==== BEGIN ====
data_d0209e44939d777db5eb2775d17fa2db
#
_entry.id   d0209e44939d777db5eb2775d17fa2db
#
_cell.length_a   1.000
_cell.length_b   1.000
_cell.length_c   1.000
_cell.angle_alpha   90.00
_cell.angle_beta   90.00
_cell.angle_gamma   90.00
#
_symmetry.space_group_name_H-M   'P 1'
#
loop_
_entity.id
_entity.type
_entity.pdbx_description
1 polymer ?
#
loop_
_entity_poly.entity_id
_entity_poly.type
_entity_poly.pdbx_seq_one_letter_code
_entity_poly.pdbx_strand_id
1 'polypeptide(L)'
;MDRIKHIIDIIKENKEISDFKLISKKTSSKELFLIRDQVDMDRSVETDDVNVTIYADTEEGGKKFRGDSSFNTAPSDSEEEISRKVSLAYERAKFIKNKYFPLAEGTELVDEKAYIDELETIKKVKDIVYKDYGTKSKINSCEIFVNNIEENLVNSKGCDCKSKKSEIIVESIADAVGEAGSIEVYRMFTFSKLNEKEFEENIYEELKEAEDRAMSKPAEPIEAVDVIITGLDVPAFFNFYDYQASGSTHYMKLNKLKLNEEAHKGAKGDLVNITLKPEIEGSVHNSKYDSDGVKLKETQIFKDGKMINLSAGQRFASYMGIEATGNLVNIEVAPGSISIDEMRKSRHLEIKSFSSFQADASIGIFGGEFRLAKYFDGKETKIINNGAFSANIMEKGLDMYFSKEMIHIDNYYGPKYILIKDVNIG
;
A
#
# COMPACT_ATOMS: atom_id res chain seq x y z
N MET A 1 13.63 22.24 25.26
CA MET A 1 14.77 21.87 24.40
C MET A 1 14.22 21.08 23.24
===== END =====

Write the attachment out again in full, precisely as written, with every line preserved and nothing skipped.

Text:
data_d0209e44939d777db5eb2775d17fa2db
#
_entry.id   d0209e44939d777db5eb2775d17fa2db
#
_cell.length_a   1.000
_cell.length_b   1.000
_cell.length_c   1.000
_cell.angle_alpha   90.00
_cell.angle_beta   90.00
_cell.angle_gamma   90.00
#
_symmetry.space_group_name_H-M   'P 1'
#
loop_
_entity.id
_entity.type
_entity.pdbx_description
1 polymer ?
#
loop_
_entity_poly.entity_id
_entity_poly.type
_entity_poly.pdbx_seq_one_letter_code
_entity_poly.pdbx_strand_id
1 'polypeptide(L)'
;MDRIKHIIDIIKENKEISDFKLISKKTSSKELFLIRDQVDMDRSVETDDVNVTIYADTEEGGKKFRGDSSFNTAPSDSEEEISRKVSLAYERAKFIKNKYFPLAEGTELVDEKAYIDELETIKKVKDIVYKDYGTKSKINSCEIFVNNIEENLVNSKGCDCKSKKSEIIVESIADAVGEAGSIEVYRMFTFSKLNEKEFEENIYEELKEAEDRAMSKPAEPIEAVDVIITGLDVPAFFNFYDYQASGSTHYMKLNKLKLNEEAHKGAKGDLVNITLKPEIEGSVHNSKYDSDGVKLKETQIFKDGKMINLSAGQRFASYMGIEATGNLVNIEVAPGSISIDEMRKSRHLEIKSFSSFQADASIGIFGGEFRLAKYFDGKETKIINNGAFSANIMEKGLDMYFSKEMIHIDNYYGPKYILIKDVNIG
;
A
#
# COMPACT_ATOMS: atom_id res chain seq x y z
N MET A 1 13.63 22.24 25.26
CA MET A 1 14.77 21.87 24.40
C MET A 1 14.22 21.08 23.24